Healthy Vessel Wall Detection Using U-Net in Optical Coherence Tomography

  • Shengnan LiuEmail author
  • Denis P. Shamonin
  • Guillaume Zahnd
  • A. F. W. van der Steen
  • Theo van Walsum
  • Gijs van Soest
Conference paper
Part of the Lecture Notes in Computer Science book series (LNCS, volume 11794)


Intravascular optical coherence tomography can be applied for high-resolution imaging in the coronary arteries with ischemic heart disease. The differentiation of the healthy and diseased vessel wall can be used to assess the extent and severity of coronary artery disease, and to guide therapeutic interventions. The aim of this study is to develop a recognition framework that can be potentially used for real-time intraoperative application. Structures in an image were labeled into five categories: diseased, healthy, luminal, guide-wire, and others. A U-net was implemented to directly take Cartesian images as input without any additional processing steps. A sigmoid activation and binary cross-entropy loss were applied to perform multi-labeling segmentation. Three transformations were specifically proposed in the polar domain for data augmentation. For evaluation of the proposed framework, 200 images from 20 patients were used and a triple-leave-2-out cross validation was carried out. Performance was evaluated using the average loss in the validation dataset, and the Dice scores were reported as well. Results showed that the proposed framework can perform the segmentation generally with an average performance of 0.88 ± 0.02 in Dice scores. These preliminary results suggest that the proposed framework can be potentially applied for assisting diagnosis in real-time. In the future, we intend to include more data, also take into consideration artifacts such as bad flushing, more deformed lumen, and side-branches.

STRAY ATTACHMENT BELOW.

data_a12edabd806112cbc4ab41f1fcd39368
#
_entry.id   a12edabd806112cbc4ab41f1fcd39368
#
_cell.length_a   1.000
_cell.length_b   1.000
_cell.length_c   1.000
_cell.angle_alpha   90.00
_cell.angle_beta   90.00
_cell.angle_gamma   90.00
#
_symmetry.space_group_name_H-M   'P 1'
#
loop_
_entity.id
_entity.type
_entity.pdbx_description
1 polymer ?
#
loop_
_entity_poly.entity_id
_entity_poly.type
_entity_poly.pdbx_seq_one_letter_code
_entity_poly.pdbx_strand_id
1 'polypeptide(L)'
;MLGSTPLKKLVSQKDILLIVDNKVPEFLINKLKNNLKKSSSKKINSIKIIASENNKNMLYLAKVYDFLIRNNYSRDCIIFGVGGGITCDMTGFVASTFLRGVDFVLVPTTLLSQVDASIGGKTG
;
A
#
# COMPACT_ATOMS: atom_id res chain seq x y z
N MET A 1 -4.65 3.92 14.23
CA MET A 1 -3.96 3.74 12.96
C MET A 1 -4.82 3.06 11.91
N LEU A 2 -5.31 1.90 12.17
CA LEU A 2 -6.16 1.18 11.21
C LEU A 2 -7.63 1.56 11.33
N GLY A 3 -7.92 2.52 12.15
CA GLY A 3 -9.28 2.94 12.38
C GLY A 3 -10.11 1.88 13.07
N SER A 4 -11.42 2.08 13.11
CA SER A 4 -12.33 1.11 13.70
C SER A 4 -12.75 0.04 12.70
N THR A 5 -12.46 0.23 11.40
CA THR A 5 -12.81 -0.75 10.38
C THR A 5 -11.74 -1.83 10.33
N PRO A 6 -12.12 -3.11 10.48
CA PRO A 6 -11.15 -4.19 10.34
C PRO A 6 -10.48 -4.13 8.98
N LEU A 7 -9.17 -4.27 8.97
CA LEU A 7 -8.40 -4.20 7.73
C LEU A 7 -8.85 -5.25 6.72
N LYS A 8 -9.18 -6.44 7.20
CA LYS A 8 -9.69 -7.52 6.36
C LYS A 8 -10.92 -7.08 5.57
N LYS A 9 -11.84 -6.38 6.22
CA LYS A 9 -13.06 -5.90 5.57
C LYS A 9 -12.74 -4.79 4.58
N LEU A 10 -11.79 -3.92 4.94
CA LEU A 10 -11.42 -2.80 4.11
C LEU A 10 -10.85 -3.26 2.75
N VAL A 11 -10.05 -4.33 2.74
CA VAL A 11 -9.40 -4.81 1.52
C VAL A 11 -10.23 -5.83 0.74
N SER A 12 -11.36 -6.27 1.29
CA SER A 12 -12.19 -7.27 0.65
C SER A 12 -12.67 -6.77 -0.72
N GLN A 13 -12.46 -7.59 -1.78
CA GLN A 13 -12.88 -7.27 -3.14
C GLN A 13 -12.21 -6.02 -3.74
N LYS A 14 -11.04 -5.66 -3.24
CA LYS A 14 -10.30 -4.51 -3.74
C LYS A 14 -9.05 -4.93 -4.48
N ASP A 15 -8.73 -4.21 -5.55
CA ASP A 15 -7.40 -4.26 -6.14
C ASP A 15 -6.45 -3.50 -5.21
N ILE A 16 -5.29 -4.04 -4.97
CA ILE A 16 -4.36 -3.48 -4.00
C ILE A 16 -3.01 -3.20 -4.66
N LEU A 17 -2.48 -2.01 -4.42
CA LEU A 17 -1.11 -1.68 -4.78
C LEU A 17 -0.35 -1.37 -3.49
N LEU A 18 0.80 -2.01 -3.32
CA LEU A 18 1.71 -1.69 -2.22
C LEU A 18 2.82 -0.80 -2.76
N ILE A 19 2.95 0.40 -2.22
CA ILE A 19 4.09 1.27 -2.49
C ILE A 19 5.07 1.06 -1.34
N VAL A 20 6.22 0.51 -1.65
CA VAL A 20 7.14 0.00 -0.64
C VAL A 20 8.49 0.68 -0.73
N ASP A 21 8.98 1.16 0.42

OCT Tissue recognition Coronary artery disease 


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Copyright information

© Springer Nature Switzerland AG 2019

Authors and Affiliations

  • Shengnan Liu
    • 1
    Email author
  • Denis P. Shamonin
    • 2
  • Guillaume Zahnd
    • 3
  • A. F. W. van der Steen
    • 1
  • Theo van Walsum
    • 4
  • Gijs van Soest
    • 1
  1. 1.Department of Biomedical EngineeringErasmus MCRotterdamThe Netherlands
  2. 2.Medical Image Processing DepartmentLeiden University Medical CenterLeidenThe Netherlands
  3. 3.Computer Aided Medical ProceduresTechnische Universität MünchenGarching bei MünchenGermany
  4. 4.Biomedical Imaging Group Rotterdam, Department of Medical Informatics and RadiologyErasmus MCRotterdamThe Netherlands

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